One fun thing I’ve learned at CC over the years is that we’re not just internet usernames, we’re all real people.
I’ve learned a bit about a lot of you, and some of you I’ve had the privilege to meet in person. I attended the 2017 gathering in Detroit, and the 2015 meet up in Auburn. I know we’re all “car people” of one sort or another, but folks usually have multiple interests so my question today is what’s your other thing?
I know that our leader Paul is interested in house design and building, his excellent article here on his most recent build was one of the standouts in 2016. I know that JP Cavanaugh is interested in both early Jazz music and SPAM from his weekly blog here.
Yes, my other thing is playing the guitar. That’s me in the late 80’s with my first guitar, but the story goes a bit further back than that. Both my siblings took piano lessons, their teacher was a harsh old Russian lady who would smack their knuckles with a ruler if they messed up. I successfully lobbied against participation in this program, and that was the end of my musical career until High School.
There I made a good friend named Scott, and he played guitar very well. He still is one of these guys that music just flows out of, and inspired, I asked my parents for a guitar and lessons. They spent $235 on a Fender F-35 acoustic, and the compromise was that I got sent to classical lessons for a year. I didn’t totally enjoy that, but the finger picking technique came in very handy later on. By my final year of high school I quit lessons, but in the 35 years since I’ve played nearly every day and as Dire Straits’ Mark Knopfler says, I’ve got a friend for life.
The curse of the guitar player is that as Einstein shows here the correct number of guitars to have is always X+1. Couple that with my emotional attachment to inanimate objects and you get, well, a lot of guitars. Some have left over the years, but most have stayed. Let’s see what we’ve got in the house at the moment:
Acoustic guitars left to right:
- 1982 Fender F-35 (Korea) – My first guitar, it has great sound for a laminate top
- 2012 Taylor 416ce ltd (USA) – Mrs DougD bought this for me after she got tired of hearing me complain that I needed a quality solid top guitar with integrated pickup system. When we started shopping a sales guy said “First thing you need to figure out is whether you’re a Martin guy or a Taylor guy.” I’m a Taylor guy.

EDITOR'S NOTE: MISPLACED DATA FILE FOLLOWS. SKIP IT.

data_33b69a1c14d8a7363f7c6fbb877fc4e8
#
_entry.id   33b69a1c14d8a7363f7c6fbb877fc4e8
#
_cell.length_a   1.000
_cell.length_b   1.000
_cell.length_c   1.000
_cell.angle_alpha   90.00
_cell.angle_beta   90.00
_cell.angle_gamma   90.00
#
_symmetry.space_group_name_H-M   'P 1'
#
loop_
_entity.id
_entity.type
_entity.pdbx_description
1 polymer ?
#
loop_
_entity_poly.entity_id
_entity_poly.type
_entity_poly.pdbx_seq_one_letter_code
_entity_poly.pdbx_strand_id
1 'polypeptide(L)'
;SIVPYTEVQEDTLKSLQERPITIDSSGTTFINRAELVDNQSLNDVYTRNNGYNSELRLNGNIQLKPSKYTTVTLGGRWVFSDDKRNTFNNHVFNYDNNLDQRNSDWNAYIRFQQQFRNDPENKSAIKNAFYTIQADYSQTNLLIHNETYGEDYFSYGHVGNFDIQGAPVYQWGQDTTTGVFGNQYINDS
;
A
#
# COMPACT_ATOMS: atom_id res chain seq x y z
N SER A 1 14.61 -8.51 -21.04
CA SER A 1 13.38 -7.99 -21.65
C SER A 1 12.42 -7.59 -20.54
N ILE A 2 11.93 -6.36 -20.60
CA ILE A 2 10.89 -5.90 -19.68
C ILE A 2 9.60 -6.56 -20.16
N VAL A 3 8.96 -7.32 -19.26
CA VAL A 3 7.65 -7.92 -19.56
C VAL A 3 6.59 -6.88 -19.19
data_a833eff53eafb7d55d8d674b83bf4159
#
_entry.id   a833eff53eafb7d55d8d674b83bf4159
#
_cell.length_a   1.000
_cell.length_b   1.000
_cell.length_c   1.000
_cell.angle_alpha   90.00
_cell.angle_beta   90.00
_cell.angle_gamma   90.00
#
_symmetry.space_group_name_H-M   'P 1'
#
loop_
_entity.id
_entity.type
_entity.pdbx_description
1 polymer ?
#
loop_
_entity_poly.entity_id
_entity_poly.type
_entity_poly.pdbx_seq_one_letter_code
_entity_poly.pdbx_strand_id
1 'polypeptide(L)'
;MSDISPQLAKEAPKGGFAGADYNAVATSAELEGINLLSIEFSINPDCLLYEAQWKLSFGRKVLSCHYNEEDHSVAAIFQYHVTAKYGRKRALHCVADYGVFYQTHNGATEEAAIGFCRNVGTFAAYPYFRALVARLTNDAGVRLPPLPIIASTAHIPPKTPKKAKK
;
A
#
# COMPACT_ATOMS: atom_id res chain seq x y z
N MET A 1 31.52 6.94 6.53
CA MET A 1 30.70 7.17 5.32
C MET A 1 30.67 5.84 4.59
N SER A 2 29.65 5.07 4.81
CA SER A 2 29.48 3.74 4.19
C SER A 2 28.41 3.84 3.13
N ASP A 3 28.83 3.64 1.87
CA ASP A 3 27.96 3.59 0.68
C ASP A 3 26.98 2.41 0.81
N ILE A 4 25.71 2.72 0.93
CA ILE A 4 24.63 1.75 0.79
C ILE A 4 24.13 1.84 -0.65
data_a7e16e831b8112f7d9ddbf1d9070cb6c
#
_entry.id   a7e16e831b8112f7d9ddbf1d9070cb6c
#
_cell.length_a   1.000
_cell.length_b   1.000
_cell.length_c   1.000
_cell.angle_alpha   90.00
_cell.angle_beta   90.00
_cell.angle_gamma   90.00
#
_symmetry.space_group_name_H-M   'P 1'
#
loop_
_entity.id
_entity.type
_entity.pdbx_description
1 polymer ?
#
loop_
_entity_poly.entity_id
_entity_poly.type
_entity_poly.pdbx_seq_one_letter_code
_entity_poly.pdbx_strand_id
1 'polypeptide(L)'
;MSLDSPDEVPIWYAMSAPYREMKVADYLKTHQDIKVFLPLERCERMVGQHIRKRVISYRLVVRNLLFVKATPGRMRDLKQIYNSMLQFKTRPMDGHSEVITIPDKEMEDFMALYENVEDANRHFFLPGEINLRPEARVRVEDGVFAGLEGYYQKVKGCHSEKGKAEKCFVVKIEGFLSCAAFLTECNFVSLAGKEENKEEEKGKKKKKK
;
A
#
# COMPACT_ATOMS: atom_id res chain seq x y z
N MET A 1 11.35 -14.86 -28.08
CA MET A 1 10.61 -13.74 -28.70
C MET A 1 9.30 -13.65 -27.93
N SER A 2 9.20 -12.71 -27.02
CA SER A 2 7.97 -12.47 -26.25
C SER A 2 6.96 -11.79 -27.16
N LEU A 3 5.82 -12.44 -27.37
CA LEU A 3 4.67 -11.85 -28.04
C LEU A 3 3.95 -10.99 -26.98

- 1990-ish Harmony H106 (Korea) – Completely terrible campfire guitar that I got for free
- 2008 Godin Ami (Canada) – Small parlor guitar for my daughter to bring to summer camp
- 1997 Epiphone Dot (Korea) – I used to think that hollow body electrics were for old guys, apparently I became old around age 35 and needed one. My friend Scott was working in a music store and this came in on a trade. It’s a real workhorse, heavy as all get out and the notes sustain forever.
- 2006 Fender Telecaster (Mexico) – I bought this last year to possibly replace the Dot, but haven’t totally bonded with it. The single coil pickups give me a lot of trouble with 60hz hum, and if I hold it just right I can pick up a radio station.
- 2002 Yamaha RBX-170 (Taiwan) – I traded a Washburn 12-string for the Dot which was worth less so they threw in the bass to even the deal. Like most guitar players I can sort of play bass, it’s actually gotten a lot of use over the years. Being a Yamaha it is rather well made for an entry level instrument.
- 2016 Squier Affinity Precision Bass (Indonesia) – Squier is Fender’s offshore made line, Indonesian Affinity is 2nd rung from the bottom on the quality ladder. I’m not even sure that the neck is maple, maybe birch?
Yamaha neck in front with interesting grain, Squier neck behind with boring speckled grain. At any rate, the Squier is my son’s expendable instrument for heavy duty use (as explained below).
Although Mrs DougD doesn’t play, both my children do. Here’s my daughter learning to change strings on the terrible Harmony. And yes, we loosened the strings before cutting them.
My son is primarily a trumpet player, he is in every conceivable band at high school. However, as a camp counselor last summer he also played bass in the camp band. Last year he used the Yamaha, which did not take kindly to the duty cycle, and to the temperature and humidity swings experienced at camp. At the end of the summer it came home with a twisted neck and busted tuners. This year he will go armed with the Squier, and a good molded hardshell case for better protection.
In addition to amusing myself daily with guitars, I have a few non-paying gigs:
I am a rhythm guitarist in Praise Band at Church. Here I am at practice playing a pink Charval heavy metal guitar I cleaned up and sold for a co-worker last year. I get to work with some incredibly talented kids which is very fun for a moderately talented middle aged guy.
Every Christmas Eve the D family gets together at my parents’ house. My brother and I play, and we all sing Christmas Carols before opening some presents.
I’ll say now that I’m not the best player ever. Really I don’t need to be, my playing philosophy comes from Steven Van Zandt (of E-Street band fame) who said “My role is to play the clean rhythm guitar that all rock bands need. I’m not there to show people how good of a guitar player I am.”
I do try to improve, learning to play Alice’s Restaurant a few years ago was a major step forward for me (thank you again, classical guitar lessons).
It’s a fun thing, it enriches my life and hopefully the lives of others. I can do most of my own instrument repair and setup, and 8 guitars sure takes up less space and time than 8 old project cars would. Hopefully all of you have multiple fulfilling things in your life, so what’s your other thing?